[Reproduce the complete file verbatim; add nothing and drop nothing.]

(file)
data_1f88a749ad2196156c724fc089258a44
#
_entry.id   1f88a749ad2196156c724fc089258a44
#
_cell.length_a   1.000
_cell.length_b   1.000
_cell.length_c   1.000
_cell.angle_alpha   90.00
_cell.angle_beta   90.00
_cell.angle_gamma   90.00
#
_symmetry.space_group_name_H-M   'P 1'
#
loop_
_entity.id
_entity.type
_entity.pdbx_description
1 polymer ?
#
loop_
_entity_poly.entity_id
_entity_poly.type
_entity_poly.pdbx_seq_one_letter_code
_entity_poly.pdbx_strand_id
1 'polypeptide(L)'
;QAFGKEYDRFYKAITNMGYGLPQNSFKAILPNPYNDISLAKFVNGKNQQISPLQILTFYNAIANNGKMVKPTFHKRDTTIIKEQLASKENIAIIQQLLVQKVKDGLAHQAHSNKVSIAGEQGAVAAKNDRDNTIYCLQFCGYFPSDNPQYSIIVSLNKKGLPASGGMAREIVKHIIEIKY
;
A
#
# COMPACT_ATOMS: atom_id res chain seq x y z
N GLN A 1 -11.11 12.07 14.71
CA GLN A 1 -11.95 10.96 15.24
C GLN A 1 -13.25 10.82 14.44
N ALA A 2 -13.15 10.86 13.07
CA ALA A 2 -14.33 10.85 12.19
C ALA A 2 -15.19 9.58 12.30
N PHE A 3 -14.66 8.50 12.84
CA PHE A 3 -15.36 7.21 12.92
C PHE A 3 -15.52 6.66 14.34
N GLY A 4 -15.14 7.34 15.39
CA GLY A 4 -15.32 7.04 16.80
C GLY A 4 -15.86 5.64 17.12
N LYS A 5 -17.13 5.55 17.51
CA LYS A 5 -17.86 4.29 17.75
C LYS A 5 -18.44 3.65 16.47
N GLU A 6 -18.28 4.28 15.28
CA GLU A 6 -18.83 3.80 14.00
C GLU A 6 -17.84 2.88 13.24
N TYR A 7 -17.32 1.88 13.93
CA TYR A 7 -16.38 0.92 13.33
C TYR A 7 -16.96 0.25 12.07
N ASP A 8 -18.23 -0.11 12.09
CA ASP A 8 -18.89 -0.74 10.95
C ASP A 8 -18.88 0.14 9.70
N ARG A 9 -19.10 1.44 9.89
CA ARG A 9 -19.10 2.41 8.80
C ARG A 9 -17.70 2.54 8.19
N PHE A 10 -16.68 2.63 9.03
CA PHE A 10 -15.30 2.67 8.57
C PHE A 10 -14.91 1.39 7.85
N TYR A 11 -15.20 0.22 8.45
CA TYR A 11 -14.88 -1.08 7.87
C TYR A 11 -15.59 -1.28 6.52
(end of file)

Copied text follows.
data_1f88a749ad2196156c724fc089258a44
#
_entry.id   1f88a749ad2196156c724fc089258a44
#
_cell.length_a   1.000
_cell.length_b   1.000
_cell.length_c   1.000
_cell.angle_alpha   90.00
_cell.angle_beta   90.00
_cell.angle_gamma   90.00
#
_symmetry.space_group_name_H-M   'P 1'
#
loop_
_entity.id
_entity.type
_entity.pdbx_description
1 polymer ?
#
loop_
_entity_poly.entity_id
_entity_poly.type
_entity_poly.pdbx_seq_one_letter_code
_entity_poly.pdbx_strand_id
1 'polypeptide(L)'
;QAFGKEYDRFYKAITNMGYGLPQNSFKAILPNPYNDISLAKFVNGKNQQISPLQILTFYNAIANNGKMVKPTFHKRDTTIIKEQLASKENIAIIQQLLVQKVKDGLAHQAHSNKVSIAGEQGAVAAKNDRDNTIYCLQFCGYFPSDNPQYSIIVSLNKKGLPASGGMAREIVKHIIEIKY
;
A
#
# COMPACT_ATOMS: atom_id res chain seq x y z
N GLN A 1 -11.11 12.07 14.71
CA GLN A 1 -11.95 10.96 15.24
C GLN A 1 -13.25 10.82 14.44
N ALA A 2 -13.15 10.86 13.07
CA ALA A 2 -14.33 10.85 12.19
C ALA A 2 -15.19 9.58 12.30
N PHE A 3 -14.66 8.50 12.84
CA PHE A 3 -15.36 7.21 12.92
C PHE A 3 -15.52 6.66 14.34
N GLY A 4 -15.14 7.34 15.39
CA GLY A 4 -15.32 7.04 16.80
C GLY A 4 -15.86 5.64 17.12
N LYS A 5 -17.13 5.55 17.51
CA LYS A 5 -17.86 4.29 17.75
C LYS A 5 -18.44 3.65 16.47
N GLU A 6 -18.28 4.28 15.28
CA GLU A 6 -18.83 3.80 14.00
C GLU A 6 -17.84 2.88 13.24
N TYR A 7 -17.32 1.88 13.93
CA TYR A 7 -16.38 0.92 13.33
C TYR A 7 -16.96 0.25 12.07
N ASP A 8 -18.23 -0.11 12.09
CA ASP A 8 -18.89 -0.74 10.95
C ASP A 8 -18.88 0.14 9.70
N ARG A 9 -19.10 1.44 9.89
CA ARG A 9 -19.10 2.41 8.80
C ARG A 9 -17.70 2.54 8.19
N PHE A 10 -16.68 2.63 9.03
CA PHE A 10 -15.30 2.67 8.57
C PHE A 10 -14.91 1.39 7.85
N TYR A 11 -15.20 0.22 8.45
CA TYR A 11 -14.88 -1.08 7.87
C TYR A 11 -15.59 -1.28 6.52